PSMA Announces First Power Supply Reliability Survey
Do you have concerns with power supply reliability as a user, manufacturer, or OEM? Have you ever wished there would be more industry-wide efforts to address the various issues of design, manufacturing, field use, etc.? Well now is your chance to drive a direct impact to these kinds of initiatives through the Power Sources Manufacturers’ Association (PSMA) Reliability Committee.
Fill-out the PSMA Reliability Survey and pass the link along to as many colleagues, customers, and competitors as appropriate since the more responses received, the more meaningful the Committee initiatives will be.
Historically, power supplies were frequently at the top of the list of causes of field failures of electronic systems. Component and design improvements reduced failures but that positive trend may be reversing. PSMA recently formed a committee to assess this situation and identify ways to put power supply reliability back on a track of continuous improvement.
Success will mean higher customer satisfaction and loyalty along with lower support costs for power supply manufacturers. The starting point for the Reliability Committee is to gather data on power supply reliability and the causes of failures, both in the factory and in the field. A simple survey will help set the priorities of the committee and establish the most appropriate next steps.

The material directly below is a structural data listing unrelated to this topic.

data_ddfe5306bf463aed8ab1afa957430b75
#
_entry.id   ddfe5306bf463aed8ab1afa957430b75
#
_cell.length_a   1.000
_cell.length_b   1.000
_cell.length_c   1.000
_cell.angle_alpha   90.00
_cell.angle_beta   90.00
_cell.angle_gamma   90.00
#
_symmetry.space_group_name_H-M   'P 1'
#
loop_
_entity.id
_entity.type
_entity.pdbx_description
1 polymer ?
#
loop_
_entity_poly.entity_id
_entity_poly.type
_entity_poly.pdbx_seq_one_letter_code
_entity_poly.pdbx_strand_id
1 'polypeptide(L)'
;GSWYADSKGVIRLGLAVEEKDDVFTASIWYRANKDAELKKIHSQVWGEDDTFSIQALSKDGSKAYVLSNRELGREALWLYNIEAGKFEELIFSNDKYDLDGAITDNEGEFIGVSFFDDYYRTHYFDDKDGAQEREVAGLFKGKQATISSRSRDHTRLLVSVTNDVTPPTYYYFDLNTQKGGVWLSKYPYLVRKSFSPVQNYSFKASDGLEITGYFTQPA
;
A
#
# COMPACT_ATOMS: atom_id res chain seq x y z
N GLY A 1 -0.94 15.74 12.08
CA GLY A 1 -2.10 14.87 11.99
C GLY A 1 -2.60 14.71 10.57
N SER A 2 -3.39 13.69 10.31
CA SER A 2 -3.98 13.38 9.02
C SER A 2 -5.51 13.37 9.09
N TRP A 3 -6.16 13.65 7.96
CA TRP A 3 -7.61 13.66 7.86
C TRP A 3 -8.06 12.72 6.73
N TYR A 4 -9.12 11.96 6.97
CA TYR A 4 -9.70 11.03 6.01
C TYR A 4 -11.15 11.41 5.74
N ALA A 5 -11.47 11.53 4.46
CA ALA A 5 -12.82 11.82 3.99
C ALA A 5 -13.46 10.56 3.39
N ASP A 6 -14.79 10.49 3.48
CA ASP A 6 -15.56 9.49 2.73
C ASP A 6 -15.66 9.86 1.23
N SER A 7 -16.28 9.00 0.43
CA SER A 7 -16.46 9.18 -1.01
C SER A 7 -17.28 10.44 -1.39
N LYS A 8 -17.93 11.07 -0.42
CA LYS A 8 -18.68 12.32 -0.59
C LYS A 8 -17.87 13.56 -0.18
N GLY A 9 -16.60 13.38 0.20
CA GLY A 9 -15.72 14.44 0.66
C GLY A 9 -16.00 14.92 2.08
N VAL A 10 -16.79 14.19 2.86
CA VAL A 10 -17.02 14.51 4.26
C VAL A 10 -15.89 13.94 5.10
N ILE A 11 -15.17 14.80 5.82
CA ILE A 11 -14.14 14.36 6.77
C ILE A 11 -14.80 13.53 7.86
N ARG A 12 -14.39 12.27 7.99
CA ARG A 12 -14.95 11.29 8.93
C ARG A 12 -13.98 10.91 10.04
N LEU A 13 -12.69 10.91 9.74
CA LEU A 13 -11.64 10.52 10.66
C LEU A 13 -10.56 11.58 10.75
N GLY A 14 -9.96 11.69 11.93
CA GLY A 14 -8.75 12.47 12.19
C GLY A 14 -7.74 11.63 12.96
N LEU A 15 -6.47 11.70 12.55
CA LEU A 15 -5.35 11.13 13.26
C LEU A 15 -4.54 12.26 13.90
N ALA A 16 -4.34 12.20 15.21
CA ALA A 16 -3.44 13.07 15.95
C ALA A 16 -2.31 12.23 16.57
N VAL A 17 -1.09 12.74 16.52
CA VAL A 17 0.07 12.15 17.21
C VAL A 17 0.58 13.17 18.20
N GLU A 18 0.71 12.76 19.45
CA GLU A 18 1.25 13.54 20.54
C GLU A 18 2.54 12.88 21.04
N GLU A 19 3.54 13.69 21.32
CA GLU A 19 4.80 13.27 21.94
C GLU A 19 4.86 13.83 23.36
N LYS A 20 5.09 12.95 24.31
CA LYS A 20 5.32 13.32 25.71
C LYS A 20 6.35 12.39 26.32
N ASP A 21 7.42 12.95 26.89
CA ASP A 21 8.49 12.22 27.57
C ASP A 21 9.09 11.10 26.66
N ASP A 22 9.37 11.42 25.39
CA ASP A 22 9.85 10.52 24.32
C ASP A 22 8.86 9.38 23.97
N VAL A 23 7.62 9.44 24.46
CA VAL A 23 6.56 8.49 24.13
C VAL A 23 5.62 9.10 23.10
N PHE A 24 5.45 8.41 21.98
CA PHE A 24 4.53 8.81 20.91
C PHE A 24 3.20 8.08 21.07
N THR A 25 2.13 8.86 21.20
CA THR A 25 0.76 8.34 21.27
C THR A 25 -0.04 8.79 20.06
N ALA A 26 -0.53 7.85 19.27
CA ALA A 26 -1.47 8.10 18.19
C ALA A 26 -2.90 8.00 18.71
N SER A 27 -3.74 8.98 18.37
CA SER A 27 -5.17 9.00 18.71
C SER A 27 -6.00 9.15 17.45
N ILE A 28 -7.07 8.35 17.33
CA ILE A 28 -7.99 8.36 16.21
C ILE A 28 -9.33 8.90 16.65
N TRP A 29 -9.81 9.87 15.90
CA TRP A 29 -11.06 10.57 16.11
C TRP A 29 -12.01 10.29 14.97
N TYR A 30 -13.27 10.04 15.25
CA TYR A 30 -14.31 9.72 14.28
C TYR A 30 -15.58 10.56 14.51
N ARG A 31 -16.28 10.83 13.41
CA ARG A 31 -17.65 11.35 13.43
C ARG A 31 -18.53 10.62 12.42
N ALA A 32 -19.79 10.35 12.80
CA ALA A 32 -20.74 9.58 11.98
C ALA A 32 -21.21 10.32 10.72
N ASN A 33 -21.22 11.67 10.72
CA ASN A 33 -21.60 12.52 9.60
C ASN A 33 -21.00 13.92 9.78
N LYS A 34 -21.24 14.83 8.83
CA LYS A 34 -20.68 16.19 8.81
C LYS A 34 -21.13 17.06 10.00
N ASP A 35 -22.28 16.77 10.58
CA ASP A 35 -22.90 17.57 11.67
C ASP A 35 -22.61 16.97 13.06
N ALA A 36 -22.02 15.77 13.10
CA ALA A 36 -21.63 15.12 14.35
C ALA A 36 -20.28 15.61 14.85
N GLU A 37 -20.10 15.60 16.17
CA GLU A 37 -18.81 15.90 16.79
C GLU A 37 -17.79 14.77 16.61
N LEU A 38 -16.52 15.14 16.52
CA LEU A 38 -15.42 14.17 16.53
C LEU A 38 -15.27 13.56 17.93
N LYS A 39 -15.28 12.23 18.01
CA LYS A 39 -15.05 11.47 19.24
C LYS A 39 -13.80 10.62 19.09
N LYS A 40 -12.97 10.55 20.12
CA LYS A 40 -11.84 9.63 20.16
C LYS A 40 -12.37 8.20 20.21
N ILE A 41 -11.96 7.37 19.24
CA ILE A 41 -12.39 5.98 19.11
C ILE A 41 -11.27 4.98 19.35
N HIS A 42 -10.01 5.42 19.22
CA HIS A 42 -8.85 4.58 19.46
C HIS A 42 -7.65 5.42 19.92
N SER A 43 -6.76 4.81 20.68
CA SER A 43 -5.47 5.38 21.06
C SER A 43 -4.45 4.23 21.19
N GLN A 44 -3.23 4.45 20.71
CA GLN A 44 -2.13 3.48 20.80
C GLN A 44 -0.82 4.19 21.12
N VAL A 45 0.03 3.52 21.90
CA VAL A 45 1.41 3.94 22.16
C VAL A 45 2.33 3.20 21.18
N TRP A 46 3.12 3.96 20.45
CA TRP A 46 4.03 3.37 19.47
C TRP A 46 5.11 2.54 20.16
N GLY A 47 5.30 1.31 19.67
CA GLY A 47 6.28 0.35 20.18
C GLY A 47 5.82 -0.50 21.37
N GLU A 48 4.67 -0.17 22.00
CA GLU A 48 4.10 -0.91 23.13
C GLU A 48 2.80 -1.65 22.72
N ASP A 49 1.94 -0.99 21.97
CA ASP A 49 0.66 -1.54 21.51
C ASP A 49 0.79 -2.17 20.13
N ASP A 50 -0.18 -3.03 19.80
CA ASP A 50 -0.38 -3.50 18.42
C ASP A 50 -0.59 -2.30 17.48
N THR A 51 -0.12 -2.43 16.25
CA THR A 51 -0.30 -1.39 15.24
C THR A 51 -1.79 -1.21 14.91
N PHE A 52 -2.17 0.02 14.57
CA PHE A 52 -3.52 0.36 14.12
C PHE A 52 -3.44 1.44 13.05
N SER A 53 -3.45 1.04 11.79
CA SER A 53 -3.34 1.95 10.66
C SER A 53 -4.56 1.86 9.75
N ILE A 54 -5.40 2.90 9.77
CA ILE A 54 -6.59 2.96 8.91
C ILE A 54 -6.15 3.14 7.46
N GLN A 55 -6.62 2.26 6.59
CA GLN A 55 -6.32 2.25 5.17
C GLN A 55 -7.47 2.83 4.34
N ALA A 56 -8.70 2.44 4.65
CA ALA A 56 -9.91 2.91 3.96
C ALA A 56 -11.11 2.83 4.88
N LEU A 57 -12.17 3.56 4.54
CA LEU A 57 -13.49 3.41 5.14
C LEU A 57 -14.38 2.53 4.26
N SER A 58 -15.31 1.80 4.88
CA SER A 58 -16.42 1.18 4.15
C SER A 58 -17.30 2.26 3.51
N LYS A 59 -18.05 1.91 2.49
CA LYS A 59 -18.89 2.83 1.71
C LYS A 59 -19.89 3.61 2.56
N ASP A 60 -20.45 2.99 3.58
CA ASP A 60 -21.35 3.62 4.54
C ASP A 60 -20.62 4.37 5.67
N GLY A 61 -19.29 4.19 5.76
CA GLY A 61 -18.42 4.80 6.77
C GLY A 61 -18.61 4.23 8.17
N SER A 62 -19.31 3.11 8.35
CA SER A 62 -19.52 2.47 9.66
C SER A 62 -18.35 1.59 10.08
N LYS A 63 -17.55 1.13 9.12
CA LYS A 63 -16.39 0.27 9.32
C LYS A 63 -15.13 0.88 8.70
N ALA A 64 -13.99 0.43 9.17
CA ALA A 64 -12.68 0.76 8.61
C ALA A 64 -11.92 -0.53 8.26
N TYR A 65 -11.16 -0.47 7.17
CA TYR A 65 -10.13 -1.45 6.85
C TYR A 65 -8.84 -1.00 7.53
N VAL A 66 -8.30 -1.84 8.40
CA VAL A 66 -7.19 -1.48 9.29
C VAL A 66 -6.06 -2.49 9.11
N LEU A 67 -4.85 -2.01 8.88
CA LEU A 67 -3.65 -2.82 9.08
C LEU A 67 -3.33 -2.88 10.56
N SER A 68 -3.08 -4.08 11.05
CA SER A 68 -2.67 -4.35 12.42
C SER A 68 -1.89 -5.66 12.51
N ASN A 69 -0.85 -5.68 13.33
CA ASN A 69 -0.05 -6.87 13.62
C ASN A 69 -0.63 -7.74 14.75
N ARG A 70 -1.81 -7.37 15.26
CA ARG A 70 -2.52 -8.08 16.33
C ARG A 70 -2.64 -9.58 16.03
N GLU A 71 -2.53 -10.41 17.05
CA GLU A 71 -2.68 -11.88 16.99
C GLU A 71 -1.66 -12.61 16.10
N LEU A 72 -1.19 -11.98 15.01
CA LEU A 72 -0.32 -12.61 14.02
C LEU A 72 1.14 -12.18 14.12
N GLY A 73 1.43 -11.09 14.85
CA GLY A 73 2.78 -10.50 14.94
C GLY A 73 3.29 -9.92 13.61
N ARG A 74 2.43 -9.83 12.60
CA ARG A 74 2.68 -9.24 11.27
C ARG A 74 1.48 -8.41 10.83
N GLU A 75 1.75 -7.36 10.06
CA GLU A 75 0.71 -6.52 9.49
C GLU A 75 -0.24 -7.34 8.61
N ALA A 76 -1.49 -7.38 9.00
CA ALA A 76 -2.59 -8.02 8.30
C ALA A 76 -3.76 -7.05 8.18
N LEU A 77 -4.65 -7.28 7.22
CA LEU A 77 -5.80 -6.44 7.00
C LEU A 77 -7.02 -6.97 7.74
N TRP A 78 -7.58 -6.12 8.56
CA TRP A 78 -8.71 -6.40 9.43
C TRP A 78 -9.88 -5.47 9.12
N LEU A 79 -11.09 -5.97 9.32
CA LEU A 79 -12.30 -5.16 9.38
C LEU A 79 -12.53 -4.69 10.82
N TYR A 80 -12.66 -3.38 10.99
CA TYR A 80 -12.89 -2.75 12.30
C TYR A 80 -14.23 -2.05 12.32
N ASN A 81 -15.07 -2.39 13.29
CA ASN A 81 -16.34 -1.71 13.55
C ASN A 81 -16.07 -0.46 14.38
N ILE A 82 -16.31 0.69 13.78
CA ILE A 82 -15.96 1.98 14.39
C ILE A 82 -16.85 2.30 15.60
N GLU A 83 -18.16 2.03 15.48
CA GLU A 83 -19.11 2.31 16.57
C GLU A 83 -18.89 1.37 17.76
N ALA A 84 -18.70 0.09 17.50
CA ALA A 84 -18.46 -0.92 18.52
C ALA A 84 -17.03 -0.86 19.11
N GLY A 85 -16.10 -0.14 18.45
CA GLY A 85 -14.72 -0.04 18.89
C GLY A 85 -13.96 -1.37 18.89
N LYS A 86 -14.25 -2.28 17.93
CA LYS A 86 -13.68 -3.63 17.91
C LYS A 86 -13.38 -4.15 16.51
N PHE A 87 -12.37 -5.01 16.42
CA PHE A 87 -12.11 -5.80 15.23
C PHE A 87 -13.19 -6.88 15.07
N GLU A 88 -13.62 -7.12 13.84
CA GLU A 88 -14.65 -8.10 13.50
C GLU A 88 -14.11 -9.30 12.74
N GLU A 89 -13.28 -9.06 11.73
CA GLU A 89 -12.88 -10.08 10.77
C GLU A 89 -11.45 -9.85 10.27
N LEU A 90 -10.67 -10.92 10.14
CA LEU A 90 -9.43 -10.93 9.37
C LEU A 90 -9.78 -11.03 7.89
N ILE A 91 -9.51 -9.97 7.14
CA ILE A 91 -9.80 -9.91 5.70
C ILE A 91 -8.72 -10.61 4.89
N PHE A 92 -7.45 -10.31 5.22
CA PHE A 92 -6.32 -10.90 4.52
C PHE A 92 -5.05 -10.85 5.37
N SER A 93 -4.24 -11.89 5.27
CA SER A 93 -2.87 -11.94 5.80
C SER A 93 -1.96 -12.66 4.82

This should only take 6-8 min to complete the PSMA Reliability Survey. It is now open and will end on Friday, 26 January, 2018.
About the PSMA Reliability Committee
In alignment with the PSMA mission of bringing value and utility to members as well as the power electronics industry as a whole, the PSMA Reliability Committee aims to spearhead industry initiatives that identify and attempt to solve the pertinent industry challenges related to the reliability and performance of power supplies and associated products.
The scope of the Committee shall include anything that impacts the life and desired application of a power supply, including (but not limited to) interaction with a system and/or other power supplies.